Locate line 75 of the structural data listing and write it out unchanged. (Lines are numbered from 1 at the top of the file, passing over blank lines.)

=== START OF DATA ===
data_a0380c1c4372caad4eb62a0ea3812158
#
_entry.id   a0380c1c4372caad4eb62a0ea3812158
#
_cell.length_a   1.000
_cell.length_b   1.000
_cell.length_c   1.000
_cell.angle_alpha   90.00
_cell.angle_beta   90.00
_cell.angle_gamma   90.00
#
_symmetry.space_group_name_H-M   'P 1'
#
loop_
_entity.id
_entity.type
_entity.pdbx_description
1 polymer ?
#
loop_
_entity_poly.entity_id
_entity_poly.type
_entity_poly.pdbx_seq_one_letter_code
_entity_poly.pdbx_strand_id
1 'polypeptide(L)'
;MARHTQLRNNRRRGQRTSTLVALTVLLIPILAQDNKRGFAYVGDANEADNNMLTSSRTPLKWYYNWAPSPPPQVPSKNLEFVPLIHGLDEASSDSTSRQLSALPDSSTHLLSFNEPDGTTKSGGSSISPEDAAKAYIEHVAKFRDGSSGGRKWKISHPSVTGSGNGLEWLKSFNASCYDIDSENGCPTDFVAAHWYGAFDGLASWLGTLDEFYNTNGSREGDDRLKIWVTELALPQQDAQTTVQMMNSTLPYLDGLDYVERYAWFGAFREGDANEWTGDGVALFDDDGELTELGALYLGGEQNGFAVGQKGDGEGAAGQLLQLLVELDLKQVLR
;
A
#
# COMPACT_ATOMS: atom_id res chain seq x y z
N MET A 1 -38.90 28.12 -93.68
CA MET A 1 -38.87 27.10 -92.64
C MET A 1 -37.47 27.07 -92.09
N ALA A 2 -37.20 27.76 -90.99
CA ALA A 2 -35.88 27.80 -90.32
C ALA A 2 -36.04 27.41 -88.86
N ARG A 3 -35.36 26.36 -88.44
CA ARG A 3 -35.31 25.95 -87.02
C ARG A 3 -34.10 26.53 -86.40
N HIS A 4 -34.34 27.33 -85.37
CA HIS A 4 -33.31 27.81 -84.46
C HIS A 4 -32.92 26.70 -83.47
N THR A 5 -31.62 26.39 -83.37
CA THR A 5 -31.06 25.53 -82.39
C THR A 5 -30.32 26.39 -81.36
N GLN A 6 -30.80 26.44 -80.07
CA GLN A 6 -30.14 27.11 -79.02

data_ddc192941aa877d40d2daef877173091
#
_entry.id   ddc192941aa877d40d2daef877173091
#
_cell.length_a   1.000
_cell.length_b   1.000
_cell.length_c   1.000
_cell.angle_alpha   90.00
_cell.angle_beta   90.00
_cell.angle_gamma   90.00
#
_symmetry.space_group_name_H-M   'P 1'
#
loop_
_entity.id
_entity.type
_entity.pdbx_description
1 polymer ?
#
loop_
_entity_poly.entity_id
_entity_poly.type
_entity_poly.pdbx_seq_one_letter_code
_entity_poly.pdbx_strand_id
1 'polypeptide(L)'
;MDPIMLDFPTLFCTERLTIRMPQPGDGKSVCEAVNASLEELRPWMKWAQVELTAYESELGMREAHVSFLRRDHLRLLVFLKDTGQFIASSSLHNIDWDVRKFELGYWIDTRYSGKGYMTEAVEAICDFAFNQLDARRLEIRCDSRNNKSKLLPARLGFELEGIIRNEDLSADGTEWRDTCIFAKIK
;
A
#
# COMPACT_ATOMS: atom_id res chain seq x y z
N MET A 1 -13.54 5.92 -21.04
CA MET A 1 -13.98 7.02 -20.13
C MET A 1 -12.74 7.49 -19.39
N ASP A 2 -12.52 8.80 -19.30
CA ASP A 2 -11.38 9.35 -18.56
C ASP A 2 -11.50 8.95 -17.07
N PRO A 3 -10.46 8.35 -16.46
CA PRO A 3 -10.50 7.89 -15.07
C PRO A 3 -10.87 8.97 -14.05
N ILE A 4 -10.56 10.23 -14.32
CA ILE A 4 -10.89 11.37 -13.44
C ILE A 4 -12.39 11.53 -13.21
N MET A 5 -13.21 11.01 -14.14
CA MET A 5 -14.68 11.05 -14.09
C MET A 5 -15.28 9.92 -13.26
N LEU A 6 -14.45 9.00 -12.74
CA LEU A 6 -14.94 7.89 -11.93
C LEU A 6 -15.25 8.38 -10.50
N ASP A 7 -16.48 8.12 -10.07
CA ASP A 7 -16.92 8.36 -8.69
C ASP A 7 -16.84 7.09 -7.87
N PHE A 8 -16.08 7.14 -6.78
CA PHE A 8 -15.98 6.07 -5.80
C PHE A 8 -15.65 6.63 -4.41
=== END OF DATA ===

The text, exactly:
A